JACKSONVILLE, Fla. - The presidential election will no doubt play a big role in determining where the country’s energy policy will be in five or ten years, and this morning local business and government leaders gathered at the Jacksonville Chamber of Commerce for the Florida Consumer Energy Alliance’s energy forum to discuss the United States' energy policy going forward.
"It's important that we move forward with energy, but that we do it in a very responsible way," says Congresswoman Corrine Brown, who was joined by State Representative Lake Ray, Mike Davidson of Mike Davidson Ford, Buzz Hoover with Gate Petroleum, and Kevin Doyle, executive director of the Florida Consumer Energy Alliance.
Congresswoman Brown stressed the need to continue investing in energy despite some of the projects the U.S. invested in that didn't go as well as planned. Brown acknowledged that Solyndra was a failure but she says that doesn't mean the country should just drop everything and forget about researching and developing new energy.
"Listen, I've been in Congress 20 years. I can tell you a lot of ventures that we've gotten involved in that didn't do what they were supposed to do. One word: Halliburton."
Lake Ray focused much of his speech on electricity conservation and the legislature's plans going forward to pursue and implement new energy policies.
"I think it's about deregulation, I think it's about being serious about our future," said Ray. He argued that one of the ways the U.S. could get back to basics while still moving forward in the energy game would be to develop cleaner, more energy efficient ways to manufacture products.
Buzz Hoover talked about the petroleum side of the issue saying Gate is already looking into ways to retrofit their pump stations so that new and alternative sources of energy, like compressed natural gas, can be purchased.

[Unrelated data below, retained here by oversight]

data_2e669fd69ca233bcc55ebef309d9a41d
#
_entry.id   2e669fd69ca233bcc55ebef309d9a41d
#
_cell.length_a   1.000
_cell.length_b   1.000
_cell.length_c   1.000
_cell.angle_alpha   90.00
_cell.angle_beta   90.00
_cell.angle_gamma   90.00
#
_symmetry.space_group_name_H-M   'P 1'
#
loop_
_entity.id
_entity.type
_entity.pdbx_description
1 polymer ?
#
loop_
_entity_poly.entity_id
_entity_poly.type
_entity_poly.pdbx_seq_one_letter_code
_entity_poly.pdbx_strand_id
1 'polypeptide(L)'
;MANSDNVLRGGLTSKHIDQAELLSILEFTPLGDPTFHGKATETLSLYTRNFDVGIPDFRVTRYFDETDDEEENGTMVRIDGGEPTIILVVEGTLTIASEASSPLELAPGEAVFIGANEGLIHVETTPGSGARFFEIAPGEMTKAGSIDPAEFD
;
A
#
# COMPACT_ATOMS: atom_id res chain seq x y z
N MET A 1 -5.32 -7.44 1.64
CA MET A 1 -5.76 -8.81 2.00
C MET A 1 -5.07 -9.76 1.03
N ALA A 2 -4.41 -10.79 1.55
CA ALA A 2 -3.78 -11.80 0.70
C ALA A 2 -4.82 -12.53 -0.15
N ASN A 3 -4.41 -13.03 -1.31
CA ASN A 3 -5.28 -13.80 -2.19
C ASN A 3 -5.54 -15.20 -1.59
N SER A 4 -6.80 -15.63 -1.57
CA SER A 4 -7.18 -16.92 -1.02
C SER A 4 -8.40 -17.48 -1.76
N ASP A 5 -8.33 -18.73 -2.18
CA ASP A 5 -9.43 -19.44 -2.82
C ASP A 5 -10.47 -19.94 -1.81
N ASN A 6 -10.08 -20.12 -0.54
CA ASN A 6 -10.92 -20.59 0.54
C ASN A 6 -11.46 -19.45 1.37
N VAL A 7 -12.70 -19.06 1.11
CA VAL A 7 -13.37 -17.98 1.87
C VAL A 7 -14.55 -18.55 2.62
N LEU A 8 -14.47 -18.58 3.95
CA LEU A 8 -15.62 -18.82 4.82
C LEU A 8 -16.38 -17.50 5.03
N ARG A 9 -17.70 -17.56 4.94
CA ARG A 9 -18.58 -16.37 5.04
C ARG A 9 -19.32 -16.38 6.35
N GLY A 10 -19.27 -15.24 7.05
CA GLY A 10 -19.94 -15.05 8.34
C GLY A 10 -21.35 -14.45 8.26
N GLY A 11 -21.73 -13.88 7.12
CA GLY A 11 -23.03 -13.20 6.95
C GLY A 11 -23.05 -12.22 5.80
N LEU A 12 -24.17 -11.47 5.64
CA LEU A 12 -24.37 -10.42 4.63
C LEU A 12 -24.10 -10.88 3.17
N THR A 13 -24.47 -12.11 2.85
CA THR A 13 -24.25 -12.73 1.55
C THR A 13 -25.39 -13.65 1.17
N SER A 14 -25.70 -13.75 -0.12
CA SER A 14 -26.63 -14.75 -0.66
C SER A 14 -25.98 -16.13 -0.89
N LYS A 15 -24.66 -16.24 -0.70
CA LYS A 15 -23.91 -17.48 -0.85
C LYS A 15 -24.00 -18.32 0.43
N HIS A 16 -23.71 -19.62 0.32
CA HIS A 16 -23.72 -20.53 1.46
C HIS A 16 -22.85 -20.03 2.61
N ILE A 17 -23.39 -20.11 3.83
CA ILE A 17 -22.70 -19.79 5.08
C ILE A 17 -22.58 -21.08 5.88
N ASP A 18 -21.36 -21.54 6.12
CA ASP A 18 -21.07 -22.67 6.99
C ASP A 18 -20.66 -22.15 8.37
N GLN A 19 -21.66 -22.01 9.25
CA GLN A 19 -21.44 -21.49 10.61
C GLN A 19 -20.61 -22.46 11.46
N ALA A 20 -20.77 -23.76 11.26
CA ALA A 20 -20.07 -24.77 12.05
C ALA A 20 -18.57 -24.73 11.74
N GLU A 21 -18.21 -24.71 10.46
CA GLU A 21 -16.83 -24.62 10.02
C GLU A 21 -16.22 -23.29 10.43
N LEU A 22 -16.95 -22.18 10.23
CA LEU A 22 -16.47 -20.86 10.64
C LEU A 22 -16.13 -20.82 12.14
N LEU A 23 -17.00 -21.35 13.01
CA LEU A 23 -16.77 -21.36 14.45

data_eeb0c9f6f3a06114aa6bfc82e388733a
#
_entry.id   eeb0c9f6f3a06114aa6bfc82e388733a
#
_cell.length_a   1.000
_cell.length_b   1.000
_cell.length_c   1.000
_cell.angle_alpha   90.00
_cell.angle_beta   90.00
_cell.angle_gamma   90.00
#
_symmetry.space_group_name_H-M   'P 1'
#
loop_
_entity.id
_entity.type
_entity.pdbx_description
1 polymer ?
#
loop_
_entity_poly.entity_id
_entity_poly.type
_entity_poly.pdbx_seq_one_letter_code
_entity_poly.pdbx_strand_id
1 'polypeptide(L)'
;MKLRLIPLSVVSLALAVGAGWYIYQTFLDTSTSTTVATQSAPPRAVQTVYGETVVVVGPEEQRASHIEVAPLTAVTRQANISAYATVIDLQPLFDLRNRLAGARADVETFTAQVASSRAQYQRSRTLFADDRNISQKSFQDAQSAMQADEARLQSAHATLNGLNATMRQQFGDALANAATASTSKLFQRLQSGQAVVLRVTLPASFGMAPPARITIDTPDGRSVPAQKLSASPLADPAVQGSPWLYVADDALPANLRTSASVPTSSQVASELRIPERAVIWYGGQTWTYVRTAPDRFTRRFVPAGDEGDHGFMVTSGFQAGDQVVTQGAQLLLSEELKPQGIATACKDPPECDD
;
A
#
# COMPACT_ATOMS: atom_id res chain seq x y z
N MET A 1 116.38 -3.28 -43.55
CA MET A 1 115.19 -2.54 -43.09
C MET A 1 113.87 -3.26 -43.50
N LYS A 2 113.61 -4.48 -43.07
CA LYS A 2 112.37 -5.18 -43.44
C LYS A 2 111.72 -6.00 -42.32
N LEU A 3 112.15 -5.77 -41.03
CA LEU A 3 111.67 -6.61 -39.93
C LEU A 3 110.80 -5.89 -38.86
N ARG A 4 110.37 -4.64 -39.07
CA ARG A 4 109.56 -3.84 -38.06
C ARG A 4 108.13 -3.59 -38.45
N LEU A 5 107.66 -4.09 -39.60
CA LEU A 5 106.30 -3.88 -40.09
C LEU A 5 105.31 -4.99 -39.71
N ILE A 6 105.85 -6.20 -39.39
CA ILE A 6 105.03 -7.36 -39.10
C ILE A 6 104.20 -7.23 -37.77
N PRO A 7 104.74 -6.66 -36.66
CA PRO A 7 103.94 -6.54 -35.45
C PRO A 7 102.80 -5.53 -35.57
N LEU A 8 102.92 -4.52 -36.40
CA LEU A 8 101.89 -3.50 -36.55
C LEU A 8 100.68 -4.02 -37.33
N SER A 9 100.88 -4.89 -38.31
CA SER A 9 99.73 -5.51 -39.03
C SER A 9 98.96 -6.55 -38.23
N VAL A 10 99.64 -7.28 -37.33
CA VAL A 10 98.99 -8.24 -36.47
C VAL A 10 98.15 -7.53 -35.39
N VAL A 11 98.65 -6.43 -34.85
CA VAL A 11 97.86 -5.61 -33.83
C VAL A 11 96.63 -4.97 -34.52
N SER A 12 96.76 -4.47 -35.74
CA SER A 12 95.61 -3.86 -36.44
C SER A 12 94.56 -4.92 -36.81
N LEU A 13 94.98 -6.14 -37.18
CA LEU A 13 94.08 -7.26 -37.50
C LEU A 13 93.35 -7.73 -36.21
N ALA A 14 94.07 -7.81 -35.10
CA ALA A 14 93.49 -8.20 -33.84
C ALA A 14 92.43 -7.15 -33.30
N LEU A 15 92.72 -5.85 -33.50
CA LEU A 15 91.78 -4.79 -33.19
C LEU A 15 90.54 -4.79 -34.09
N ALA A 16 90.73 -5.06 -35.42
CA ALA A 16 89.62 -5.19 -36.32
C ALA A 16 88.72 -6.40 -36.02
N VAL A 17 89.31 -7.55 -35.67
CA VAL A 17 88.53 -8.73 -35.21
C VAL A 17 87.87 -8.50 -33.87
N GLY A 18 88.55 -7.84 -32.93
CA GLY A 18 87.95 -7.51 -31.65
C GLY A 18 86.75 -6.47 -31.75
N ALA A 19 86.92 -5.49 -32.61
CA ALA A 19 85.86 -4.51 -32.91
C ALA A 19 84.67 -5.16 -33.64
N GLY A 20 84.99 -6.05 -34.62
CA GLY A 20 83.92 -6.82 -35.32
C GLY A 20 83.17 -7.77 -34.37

"If a cleaner, more secure, cost-effective alternative gasoline is developed, we'll be among the first to offer it," said Hoover.
Hoover says the U.S. has a multi-trillion dollar infrastructure that is almost entirely based on producing, transporting, and dispensing liquid fuel for the cars and trucks most people drive, and that anything that might change that is going to have to be worth it.
"If there's an alternative to gasoline that's going to be viable, it's either going to have to fit into the existing infrastructure or it has to be sufficiently cost-effective to warrant the cost to modify the infrastructure."
The final discussion of the day dealt with the possible outcomes of the 2012 race for the White House and how each candidate will further the U.S. energy policy in years to come. According to the Florida Consumer Energy Alliance, President Obama's plan is to support renewable energy programs, promote energy efficiency and conservation, and support responsible development of fossil fuels. Mitt Romney, they say, will take a slightly different track, pursuing aggressive regulatory reform, supporting and promoting increased production, including opening up reserves to exploration and production, and finally targeting research and development.